But as I see it, if Republic Act 5180 is of any materiality in this discussion, it is in that it makes more patent that the policy of the law on preliminary investigations is to make them as expeditious as possible but without depriving the accused of the opportunity to be heard, which is likely to happen in a preliminary investigation in a Court of First Instance, following Solon 3 and Marcos, 4 unless, of course, the procedure provided for in Section 13, Rule 112 is followed pursuant to Albano v. Arranz. 5 It sounds to me rather anachronistic for a law to emphasize the right of an accused to be heard before he is arrested, while it perpetuates in the same breadth as a general rule a procedure which denies that right. Besides, why did not Republic Act 5180 which was approved on the same day as Republic Act 5179, mention preliminary investigation by Circuit Criminal Courts, just as the other later law, Republic Act 6425, cited in the main opinion expressly treated and referred to said courts separately from the Courts of First Instance and Domestic Relations Courts, if really Congress intended to confer the power in issue on them?

The reference to Republic Act 6425 is even more revealing of the insistence of the majority to cling to any drifting straw in their effort to prove their point. Republic Act 6425 originally granted to the Circuit Criminal Courts exclusively jurisdiction over cases for violation thereof. Of course, it also contained provisions about preliminary investigations, but these did not in any manner indicate whether expressly or impliedly that the same courts would have authority to conduct such investigations. Here is the pertinent provision, before it was amended by Presidential Decree No. 44:jgc:chanrobles.com.ph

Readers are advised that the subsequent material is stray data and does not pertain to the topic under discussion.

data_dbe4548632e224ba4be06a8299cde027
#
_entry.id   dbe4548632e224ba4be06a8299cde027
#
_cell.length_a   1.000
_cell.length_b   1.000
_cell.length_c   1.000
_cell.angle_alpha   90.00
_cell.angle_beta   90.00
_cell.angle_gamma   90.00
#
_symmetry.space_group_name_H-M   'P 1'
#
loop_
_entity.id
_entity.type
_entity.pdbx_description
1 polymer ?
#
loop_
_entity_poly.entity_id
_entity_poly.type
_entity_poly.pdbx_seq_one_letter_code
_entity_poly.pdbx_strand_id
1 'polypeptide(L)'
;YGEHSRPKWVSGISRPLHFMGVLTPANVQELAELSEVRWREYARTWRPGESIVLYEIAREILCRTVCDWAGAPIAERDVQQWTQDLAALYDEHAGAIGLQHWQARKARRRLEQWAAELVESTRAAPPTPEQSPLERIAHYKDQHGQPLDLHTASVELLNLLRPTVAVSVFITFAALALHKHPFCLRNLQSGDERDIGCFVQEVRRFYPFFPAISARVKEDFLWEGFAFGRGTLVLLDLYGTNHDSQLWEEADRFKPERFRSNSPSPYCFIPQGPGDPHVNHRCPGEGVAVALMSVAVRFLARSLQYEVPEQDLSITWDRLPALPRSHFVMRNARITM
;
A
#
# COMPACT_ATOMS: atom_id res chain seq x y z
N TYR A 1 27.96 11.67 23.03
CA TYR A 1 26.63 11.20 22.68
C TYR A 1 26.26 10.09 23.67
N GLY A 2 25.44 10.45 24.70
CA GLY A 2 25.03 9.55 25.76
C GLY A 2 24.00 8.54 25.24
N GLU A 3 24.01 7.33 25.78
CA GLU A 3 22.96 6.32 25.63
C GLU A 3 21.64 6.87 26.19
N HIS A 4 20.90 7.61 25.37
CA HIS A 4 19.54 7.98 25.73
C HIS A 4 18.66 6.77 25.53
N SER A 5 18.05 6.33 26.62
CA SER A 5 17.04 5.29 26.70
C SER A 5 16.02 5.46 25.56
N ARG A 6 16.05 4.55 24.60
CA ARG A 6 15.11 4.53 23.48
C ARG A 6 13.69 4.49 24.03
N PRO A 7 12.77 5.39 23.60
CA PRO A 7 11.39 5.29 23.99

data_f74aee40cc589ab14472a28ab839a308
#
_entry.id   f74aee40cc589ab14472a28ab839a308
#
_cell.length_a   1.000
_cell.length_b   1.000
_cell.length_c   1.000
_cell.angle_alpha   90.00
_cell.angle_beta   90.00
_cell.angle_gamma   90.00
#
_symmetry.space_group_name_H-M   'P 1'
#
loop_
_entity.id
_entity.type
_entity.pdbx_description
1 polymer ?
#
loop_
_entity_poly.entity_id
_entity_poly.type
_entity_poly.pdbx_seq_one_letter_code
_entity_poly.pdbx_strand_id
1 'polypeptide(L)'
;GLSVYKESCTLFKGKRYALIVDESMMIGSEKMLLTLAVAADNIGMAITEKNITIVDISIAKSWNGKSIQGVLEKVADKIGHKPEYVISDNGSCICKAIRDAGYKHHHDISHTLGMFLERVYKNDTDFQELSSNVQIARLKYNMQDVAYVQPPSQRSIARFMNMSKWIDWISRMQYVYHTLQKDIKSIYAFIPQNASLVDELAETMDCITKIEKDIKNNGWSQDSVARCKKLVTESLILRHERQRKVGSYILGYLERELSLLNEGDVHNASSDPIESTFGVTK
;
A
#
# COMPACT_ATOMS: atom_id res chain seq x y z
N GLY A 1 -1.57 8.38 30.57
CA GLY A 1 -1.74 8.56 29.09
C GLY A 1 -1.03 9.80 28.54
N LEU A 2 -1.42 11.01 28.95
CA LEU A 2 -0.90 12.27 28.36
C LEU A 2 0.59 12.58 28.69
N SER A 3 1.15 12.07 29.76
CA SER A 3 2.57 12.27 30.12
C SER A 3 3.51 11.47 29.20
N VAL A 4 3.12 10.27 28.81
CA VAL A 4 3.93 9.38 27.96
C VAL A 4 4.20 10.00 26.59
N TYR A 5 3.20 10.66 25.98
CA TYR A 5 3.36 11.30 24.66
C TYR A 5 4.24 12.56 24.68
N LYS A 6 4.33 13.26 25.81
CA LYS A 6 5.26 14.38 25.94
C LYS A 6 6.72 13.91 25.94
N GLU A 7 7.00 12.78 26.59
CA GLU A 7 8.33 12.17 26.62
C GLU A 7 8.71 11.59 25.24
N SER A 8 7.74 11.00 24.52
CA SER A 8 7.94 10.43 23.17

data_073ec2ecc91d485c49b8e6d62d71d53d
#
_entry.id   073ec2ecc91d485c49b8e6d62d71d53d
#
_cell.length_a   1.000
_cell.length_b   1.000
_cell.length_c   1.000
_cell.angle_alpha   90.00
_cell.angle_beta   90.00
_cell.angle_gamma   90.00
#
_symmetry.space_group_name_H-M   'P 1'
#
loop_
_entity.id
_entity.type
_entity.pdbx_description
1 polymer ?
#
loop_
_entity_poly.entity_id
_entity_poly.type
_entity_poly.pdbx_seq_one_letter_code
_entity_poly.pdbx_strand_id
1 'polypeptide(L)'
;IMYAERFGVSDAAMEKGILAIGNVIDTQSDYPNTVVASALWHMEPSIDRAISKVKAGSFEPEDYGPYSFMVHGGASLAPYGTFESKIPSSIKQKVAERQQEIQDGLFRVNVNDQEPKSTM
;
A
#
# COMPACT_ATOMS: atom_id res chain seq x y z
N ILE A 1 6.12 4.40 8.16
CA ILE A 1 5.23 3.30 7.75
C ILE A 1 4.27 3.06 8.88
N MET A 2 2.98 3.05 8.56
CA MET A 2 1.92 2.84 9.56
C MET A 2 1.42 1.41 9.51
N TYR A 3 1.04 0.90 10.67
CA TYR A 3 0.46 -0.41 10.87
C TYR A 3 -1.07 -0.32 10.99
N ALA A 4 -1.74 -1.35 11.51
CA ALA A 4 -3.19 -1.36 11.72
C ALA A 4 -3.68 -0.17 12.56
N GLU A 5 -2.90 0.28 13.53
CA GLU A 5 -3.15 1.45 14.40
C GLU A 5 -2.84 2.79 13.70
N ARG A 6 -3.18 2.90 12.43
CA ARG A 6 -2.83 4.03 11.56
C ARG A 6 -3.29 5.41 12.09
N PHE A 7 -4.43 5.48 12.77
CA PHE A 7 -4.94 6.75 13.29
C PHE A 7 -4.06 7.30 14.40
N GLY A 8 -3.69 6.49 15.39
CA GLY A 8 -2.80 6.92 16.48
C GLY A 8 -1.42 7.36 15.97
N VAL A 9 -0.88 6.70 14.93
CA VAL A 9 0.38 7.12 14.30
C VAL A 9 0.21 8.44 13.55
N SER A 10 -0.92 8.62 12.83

"SECTION 39. Jurisdiction of the Circuit Criminal Court. — The Circuit Criminal Court shall have exclusive original jurisdiction on all cases involving offenses punishable under this Act.

The preliminary investigation of cases filed under this Act shall be resolved within a period of seven (7) days from the date of termination of the preliminary investigation. Where a prima facie case is established, the corresponding information shall be filed in court within twenty-four (24) hours. Decision on said cases shall be rendered within a period of fifteen (15) days from the date of submission of the case."cralaw virtua1aw library

It is to be noted that there is here a requirement that the corresponding information should be filed in court within 24 hours. Does not show that the preliminary investigation not to be conducted by the court itself? But, as if to make it more patent that it is better that the investigation undertaken by another authority, Presidential Decree amended the above provision as follows:chanrobles.com : virtual law library

"SECTION 39. Jurisdiction. — The Court of First Instance, Circuit Criminal Court, and Juvenile and Domestic Relations Court shall have concurrent original jurisdiction over all cases involving offenses punishable under this Act: Provided, That in cities or provinces where there are Juvenile and Domestic Relations Courts, the said courts shall take exclusive cognizance of cases where the offenders are sixteen years of age.